Table of contents introduction



Download 1.63 Mb.
Page48/50
Date conversion08.07.2018
Size1.63 Mb.
1   ...   42   43   44   45   46   47   48   49   50

TRAINING AND EVALUATION REQUIREMENTS:


  1. Training. Training may be conducted in the aircraft.

  2. Evaluation. Evaluation will be conducted in the aircraft.
  • REFERENCES: Appropriate common references.


    1. 4282

      1. PERFORM AFTER-LANDING CHECK
    1. CONDITIONS: In an OH-58D helicopter.

    2. STANDARDS: Appropriate common standards plus the following:

    3. DESCRIPTION:


      1. Crew actions.

            1. The MP may perform these checks or direct the RCM/NCM to perform them, as appropriate. If the MP performs the checks, he will direct the RCM (P*) to remain focused outside during the procedures, maintain airspace surveillance and obstacle avoidance.

            2. The RCM or NCM should assist the MP as directed.

      2. Procedures. Announce initiation of the after landing checks. Perform the after landing checks in sequence. Upon completion of the check, record required data on the MTF check sheet.
    4. TRAINING AND EVALUATION REQUIREMENTS:


      1. Training. Training may be conducted academically or in the aircraft.

      2. Evaluation. Evaluation will be conducted in the aircraft.
    5. REFERENCES: Appropriate common references.


    1. 4284

      1. PERFORM ENGINE SHUTDOWN CHECKS
    1. CONDITIONS: In an OH-58D helicopter with the after-landing check performed.

    2. STANDARDS: Appropriate common standards plus the following:

    3. DESCRIPTION:


      1. Crew actions.

            1. The MP may perform these checks or direct the RCM/NCM to perform them, as appropriate. If the MP performs the checks, he will direct the RCM (P*) to monitor the area for safety hazards, (vehicles, equipment and personnel), and maintain the flight controls neutral, and collective full down.

            2. The RCM or NCM should assist the MP as directed.

      2. Procedures. Announce initiation of the engine shutdown checks. Perform the engine shutdown checks in sequence. Direct assistance from the RCM/NCM as necessary. Upon completion of the check, record required data on the MTF check sheet.
    4. TRAINING AND EVALUATION REQUIREMENTS:


      1. Training. Training may be conducted academically or in the aircraft.

      2. Evaluation. Evaluation will be conducted in the aircraft.
    5. REFERENCES: Appropriate common references.


    CREW COORDINATION

    This chapter describes the background of crew coordination development. It also describes the crew coordination elements, basic qualities, and objectives, as found in the Army Aircrew Coordination Training Program.


    1. Digitization of the OH-58D has expanded and redefined the lines of responsibility for each crew member. The ability for either crew member to perform most aircraft/system functions from his crew station breaks down the standard delineation of duties and has added capabilities in training and in combat. This could mean that during an unforeseen event, one crew member may attempt to resolve the situation on his own rather than seeking assistance from the other crew member. It is essential for the PC to brief specific duties prior to the flight. Effective sharing of tasks relies on good crew coordination and information management. The OH-58D cockpit and systems, can cause a crew to lose situational awareness. It is imperative that that crew communicate to each other where their attention is focused. It is each crew members duty to ensure that that the P* is in fact focused outside the cockpit, providing obstacle avoidance and clearing the aircraft. No matter what is happening in the cockpit the P* must have the discipline to keep his attention focused on flying the aircraft.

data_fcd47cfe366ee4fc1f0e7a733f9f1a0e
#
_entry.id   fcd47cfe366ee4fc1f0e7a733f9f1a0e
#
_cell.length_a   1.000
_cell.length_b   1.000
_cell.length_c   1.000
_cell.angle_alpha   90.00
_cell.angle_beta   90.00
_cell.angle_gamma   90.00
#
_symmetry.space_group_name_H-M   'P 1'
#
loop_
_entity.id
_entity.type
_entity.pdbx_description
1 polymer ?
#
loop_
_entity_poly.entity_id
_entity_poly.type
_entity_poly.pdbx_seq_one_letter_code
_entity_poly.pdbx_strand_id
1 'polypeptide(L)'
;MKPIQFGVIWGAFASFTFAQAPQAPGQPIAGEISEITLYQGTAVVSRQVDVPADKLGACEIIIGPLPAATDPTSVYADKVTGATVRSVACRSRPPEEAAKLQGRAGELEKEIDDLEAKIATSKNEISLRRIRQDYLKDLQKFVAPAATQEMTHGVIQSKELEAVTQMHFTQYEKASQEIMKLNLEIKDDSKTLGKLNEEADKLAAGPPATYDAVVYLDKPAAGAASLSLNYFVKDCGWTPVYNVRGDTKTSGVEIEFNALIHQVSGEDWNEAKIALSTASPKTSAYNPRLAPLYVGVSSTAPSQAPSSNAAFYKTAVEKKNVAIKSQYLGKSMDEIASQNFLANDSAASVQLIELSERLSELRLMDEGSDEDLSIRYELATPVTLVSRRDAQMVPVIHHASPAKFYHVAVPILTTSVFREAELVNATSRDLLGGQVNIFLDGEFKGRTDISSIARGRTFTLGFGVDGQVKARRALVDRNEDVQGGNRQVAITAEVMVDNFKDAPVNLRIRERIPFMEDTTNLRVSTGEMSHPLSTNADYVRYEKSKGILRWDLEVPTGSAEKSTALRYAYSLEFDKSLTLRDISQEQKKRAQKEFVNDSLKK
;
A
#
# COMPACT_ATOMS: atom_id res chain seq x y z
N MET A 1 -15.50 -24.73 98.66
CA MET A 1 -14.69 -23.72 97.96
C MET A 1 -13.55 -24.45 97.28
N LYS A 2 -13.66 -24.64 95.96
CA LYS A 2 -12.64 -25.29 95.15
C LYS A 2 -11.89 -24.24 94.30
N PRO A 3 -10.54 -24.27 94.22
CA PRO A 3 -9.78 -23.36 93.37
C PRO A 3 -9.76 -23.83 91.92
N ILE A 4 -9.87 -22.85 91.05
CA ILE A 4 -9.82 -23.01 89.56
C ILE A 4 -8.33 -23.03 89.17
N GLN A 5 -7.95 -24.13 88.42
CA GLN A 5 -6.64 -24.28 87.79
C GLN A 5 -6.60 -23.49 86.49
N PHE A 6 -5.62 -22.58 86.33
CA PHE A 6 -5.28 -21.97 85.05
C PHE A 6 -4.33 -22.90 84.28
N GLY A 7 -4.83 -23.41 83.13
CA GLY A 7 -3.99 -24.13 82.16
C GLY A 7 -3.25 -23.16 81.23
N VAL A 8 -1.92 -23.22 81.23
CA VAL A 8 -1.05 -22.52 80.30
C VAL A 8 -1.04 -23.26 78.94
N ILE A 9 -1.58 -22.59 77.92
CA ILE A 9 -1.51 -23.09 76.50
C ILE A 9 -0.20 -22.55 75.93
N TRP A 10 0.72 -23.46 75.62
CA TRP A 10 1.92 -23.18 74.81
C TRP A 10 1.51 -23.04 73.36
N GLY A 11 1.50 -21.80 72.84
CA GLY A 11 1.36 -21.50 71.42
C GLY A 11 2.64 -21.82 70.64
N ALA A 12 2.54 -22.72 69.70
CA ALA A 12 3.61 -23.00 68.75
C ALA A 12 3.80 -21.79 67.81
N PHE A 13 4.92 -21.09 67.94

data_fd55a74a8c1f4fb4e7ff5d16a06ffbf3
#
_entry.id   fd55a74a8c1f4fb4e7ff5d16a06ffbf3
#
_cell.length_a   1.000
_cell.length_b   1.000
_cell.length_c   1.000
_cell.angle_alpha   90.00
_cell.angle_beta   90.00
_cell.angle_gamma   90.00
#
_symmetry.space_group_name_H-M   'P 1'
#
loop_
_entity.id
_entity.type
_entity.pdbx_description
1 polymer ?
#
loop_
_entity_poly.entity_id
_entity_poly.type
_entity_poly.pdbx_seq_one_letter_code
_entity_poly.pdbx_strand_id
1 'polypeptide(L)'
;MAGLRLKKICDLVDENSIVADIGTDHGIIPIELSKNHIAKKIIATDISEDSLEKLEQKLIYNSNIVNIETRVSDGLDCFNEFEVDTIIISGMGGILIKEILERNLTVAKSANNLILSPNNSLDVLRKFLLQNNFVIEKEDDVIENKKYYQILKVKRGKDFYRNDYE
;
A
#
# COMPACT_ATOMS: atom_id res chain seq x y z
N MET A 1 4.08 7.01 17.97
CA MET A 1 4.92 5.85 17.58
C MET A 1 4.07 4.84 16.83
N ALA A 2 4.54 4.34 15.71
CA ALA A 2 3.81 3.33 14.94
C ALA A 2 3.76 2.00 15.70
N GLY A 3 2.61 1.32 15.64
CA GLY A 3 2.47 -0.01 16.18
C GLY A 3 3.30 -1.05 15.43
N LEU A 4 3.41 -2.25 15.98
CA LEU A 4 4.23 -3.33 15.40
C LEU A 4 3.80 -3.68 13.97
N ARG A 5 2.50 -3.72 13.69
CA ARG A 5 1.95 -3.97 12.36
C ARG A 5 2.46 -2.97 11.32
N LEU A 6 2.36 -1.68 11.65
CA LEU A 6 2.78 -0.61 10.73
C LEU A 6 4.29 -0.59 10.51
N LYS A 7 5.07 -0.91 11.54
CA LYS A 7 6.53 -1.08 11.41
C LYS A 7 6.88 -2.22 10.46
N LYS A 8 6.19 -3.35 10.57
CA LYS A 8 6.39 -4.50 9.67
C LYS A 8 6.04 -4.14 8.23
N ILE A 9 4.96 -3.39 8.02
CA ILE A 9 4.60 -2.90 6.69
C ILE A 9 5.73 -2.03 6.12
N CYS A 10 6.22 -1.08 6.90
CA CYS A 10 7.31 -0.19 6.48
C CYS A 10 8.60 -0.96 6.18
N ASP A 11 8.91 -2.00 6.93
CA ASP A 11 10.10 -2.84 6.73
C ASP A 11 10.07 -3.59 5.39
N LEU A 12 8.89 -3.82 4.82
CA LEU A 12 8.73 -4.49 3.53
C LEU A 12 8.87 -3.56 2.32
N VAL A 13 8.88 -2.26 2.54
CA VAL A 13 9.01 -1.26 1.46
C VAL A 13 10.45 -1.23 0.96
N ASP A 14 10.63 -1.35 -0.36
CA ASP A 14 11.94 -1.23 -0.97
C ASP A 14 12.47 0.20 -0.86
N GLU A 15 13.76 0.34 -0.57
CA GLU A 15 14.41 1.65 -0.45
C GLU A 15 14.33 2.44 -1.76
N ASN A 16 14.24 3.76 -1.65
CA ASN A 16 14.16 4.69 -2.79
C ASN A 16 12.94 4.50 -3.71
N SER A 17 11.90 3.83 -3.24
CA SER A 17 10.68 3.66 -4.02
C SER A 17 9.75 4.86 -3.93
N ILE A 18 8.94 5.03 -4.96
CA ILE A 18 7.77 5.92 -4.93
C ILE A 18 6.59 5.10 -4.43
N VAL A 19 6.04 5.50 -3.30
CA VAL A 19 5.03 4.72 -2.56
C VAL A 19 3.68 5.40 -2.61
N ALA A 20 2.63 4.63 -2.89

1. CREW COORDINATION BACKGROUND


    An analysis of US Army aviation accidents revealed that a significant percentage of these accidents resulted from one or more crew coordination errors committed before or during the mission flight. Often an accident was the result of a sequence of undetected crew errors that combined to produce a catastrophic result. Additional research showed that even when accidents are avoided, these same errors can result in degraded mission performance. A systematic analysis of these error patterns identified specific areas where crew-level training could reduce the occurrence of such errors and break the error chains leading to accidents and poor mission performance.
      1. CREW COORDINATION ELEMENTS


    Broadly defined, aircrew coordination is the interaction between crewmembers necessary for the safe, efficient, and effective performance of tasks. The essential elements of crew coordination are described below.
        1. Communicate positively. Good cockpit teamwork requires positive communication among crew members. Communication is positive when the sender directs, announces, requests, or offers information; the receiver acknowledges the information; the sender confirms the information, based on the receiver's acknowledgment or action. The receiver must anticipate what the sender says or wants and listen carefully. Either crew member must have no doubt what is said or meant prior to taking action.

        2. Direct assistance. A crew member will direct assistance when he cannot maintain aircraft control, position, or clearance. He will also direct assistance when he cannot properly operate or troubleshoot aircraft systems without help from the other crew members.